Slightly Flatish Beer from Keg

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Neil Buttriss

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Hi guy's, Im a new guy to the forum and to home brewing into a keg.
I brewed up a liquid mort beer and as I work FIFO I thought from all my reading I would do the slow carbonate on the keg at 10 to 12 psi while I was away for my 15 days. The wife looked after the readings and kept the keg and gas going between this number and it was in my keezer at between 3 and 3.5 degrees at all times.
I got home today and thought I better get one out of this so poured a beer with the pluto gun, The beer had good body and a good head on it, tasted great in fact but was just a little flatish. I didn't change the regulator from the set psi and the good wife said it had been sitting on 10 psi since Friday. I also didn't burp as I was going to start my dispensing at 10 psi to see how she went.
Any suggestions or as I drink more, which will certainly happen will it improve a bit maybe.
Pretty happy with Keg 1
 

themonkeysback

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It probably depends a little bit on your preferred level of carbonation.
Having sat at that pressure for 15 days, it is likely as carbed as it is going to get at that psi.
I generally run my beers anywhere from 75-100kpa (approx 11-14.5 psi), but I am quite happy to drink beers at the lower end of the carb range.

My suggestion is just push the pressure up to 14 for a few days (given it is already mostly carbed a few days should be enough for this to level out) and see if you prefer the carb level that you get from that. Assuming you don't get too much foaming at this level you can always push the pressure higher again to suit your taste if required.

Adam.
 

Nizmoose

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Also perhaps keep in mind that if the keg is really brim full it'll take a lot of time to get the co2 in, a bit of headspace would speed up the process, maybe have a pint then put the gas back on
 

captain crumpet

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Also perhaps keep in mind that if the keg is really brim full it'll take a lot of time to get the co2 in, a bit of headspace would speed up the process, maybe have a pint then put the gas back on
this
 

MHB

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Hi guy's, Im a new guy to the forum and to home brewing into a keg.
I brewed up a liquid mort beer and as I work FIFO I thought from all my reading I would do the slow carbonate on the keg at 10 to 12 psi while I was away for my 15 days. The wife looked after the readings and kept the keg and gas going between this number and it was in my keezer at between 3 and 3.5 degrees at all times.
I got home today and thought I better get one out of this so poured a beer with the pluto gun, The beer had good body and a good head on it, tasted great in fact but was just a little flatish. I didn't change the regulator from the set psi and the good wife said it had been sitting on 10 psi since Friday. I also didn't burp as I was going to start my dispensing at 10 psi to see how she went.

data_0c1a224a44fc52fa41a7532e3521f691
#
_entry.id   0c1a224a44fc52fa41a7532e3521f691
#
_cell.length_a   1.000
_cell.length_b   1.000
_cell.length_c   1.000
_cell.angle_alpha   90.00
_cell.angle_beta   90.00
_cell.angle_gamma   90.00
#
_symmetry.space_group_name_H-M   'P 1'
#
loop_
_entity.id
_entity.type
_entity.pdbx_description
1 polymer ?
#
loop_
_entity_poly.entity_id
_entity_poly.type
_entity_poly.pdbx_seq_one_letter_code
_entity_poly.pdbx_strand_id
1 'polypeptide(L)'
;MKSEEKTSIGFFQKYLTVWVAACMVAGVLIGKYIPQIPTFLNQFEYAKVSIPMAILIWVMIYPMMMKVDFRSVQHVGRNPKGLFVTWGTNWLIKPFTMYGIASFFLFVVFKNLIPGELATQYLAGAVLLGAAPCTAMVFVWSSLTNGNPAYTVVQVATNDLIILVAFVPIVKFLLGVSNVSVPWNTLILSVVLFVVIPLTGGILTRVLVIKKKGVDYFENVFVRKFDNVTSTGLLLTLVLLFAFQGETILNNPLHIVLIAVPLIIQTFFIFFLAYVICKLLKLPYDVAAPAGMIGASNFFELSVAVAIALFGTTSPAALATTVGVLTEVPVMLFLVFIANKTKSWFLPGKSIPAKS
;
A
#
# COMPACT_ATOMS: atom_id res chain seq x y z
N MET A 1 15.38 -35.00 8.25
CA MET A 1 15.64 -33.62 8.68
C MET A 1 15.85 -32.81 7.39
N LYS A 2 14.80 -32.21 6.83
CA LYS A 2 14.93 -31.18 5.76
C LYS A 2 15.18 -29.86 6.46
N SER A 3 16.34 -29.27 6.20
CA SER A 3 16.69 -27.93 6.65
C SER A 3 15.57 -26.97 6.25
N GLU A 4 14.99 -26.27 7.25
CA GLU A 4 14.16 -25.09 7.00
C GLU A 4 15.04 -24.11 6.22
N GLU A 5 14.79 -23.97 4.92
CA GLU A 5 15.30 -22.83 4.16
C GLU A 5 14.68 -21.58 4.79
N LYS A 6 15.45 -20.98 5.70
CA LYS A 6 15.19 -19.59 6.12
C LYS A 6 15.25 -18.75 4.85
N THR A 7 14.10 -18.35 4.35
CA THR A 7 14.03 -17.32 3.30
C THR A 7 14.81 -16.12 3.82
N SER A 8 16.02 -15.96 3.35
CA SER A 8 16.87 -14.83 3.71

Any suggestions or as I drink more, which will certainly happen will it improve a bit maybe.
Pretty happy with Keg 1
Go to Braukaiser and read the section on Carbonation that will give you a pretty good background, then look at the "Carbonation Tables" (and FFS use metric 11psi is about 76kPa), you are at lets say 3.25oC so your dissolved CO2 will be pretty close to 5g/L, which really is a sweet spot for lots of beers, if you like a bit more fizz just up the pressure a touch, or reduce the temperature a touch...

Couple of points to ponder, you say the fridge is at 3-3.5oC, is it and where in the fridge, you can easily have several degrees difference between thee top and bottom of a fridge - a small fan will fix this and give you an homogeneous environment. How are you measuring the temperature, the standard method is a thermometer in a glass of water. Make sure its a "Total Immersion" thermometer, a partial immersion thermometer could be giving a couple of degrees of error.
You as a brewer should have one good thermometer (I recommend a lab type glass thermometer) that you can trust.

Other point is gauges on regs aren't really precision instruments, even if they start out spot on they usually take a couple of knocks, get over pressurised…. and aren't spot on for long.

Ultimately if the beer is a touch under carbonated, add more fizz (more pressure - lower temperature).
But it really is important to know that the P&T are what you think they are.
Mark
 

Neil Buttriss

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The Keg was only filled to the weld so it was at least 2.5cm under the Gas in rubber, I did the keg on the slow carbonate at 3.0 to 3.5 Deg. I have looked at the charts many in fact and I wasn't far off the mark it's just I like my ales slightly higher in carb. I got it done by upping to 30 psi for 3 hours then removing the disconnects and just at belly height I moved the keg up and down slowly, it gurgled and 30 min later beer perfect has been since.
The temp is by a mangrove jack temp controller and Im using a freezer, the probe is set in the middle of the keezer lid and is hanging down about halfway to the bottom. Ive placed a digital thermometer in a couple of places and it seems fairly stable. Fans will be added as the keezer build is done
 
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